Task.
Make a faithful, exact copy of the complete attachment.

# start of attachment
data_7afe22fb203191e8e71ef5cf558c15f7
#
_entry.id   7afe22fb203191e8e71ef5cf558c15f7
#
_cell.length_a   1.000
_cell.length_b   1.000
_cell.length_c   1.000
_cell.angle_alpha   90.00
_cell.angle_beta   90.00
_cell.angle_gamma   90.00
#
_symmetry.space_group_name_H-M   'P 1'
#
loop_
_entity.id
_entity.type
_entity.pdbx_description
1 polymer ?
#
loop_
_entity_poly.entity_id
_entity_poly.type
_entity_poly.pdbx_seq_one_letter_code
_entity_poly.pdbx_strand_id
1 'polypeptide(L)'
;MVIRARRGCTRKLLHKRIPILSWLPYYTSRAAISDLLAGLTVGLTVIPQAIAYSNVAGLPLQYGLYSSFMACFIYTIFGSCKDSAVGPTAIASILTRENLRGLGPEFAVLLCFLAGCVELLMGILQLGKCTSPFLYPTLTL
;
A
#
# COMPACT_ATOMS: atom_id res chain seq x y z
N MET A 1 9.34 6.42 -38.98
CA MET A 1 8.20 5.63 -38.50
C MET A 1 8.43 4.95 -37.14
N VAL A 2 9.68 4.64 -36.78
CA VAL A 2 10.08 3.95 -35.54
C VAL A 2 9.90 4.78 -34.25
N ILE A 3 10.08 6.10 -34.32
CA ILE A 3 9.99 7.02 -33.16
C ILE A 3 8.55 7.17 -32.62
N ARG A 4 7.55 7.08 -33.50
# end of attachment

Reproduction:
data_7afe22fb203191e8e71ef5cf558c15f7
#
_entry.id   7afe22fb203191e8e71ef5cf558c15f7
#
_cell.length_a   1.000
_cell.length_b   1.000
_cell.length_c   1.000
_cell.angle_alpha   90.00
_cell.angle_beta   90.00
_cell.angle_gamma   90.00
#
_symmetry.space_group_name_H-M   'P 1'
#
loop_
_entity.id
_entity.type
_entity.pdbx_description
1 polymer ?
#
loop_
_entity_poly.entity_id
_entity_poly.type
_entity_poly.pdbx_seq_one_letter_code
_entity_poly.pdbx_strand_id
1 'polypeptide(L)'
;MVIRARRGCTRKLLHKRIPILSWLPYYTSRAAISDLLAGLTVGLTVIPQAIAYSNVAGLPLQYGLYSSFMACFIYTIFGSCKDSAVGPTAIASILTRENLRGLGPEFAVLLCFLAGCVELLMGILQLGKCTSPFLYPTLTL
;
A
#
# COMPACT_ATOMS: atom_id res chain seq x y z
N MET A 1 9.34 6.42 -38.98
CA MET A 1 8.20 5.63 -38.50
C MET A 1 8.43 4.95 -37.14
N VAL A 2 9.68 4.64 -36.78
CA VAL A 2 10.08 3.95 -35.54
C VAL A 2 9.90 4.78 -34.25
N ILE A 3 10.08 6.10 -34.32
CA ILE A 3 9.99 7.02 -33.16
C ILE A 3 8.55 7.17 -32.62
N ARG A 4 7.55 7.08 -33.50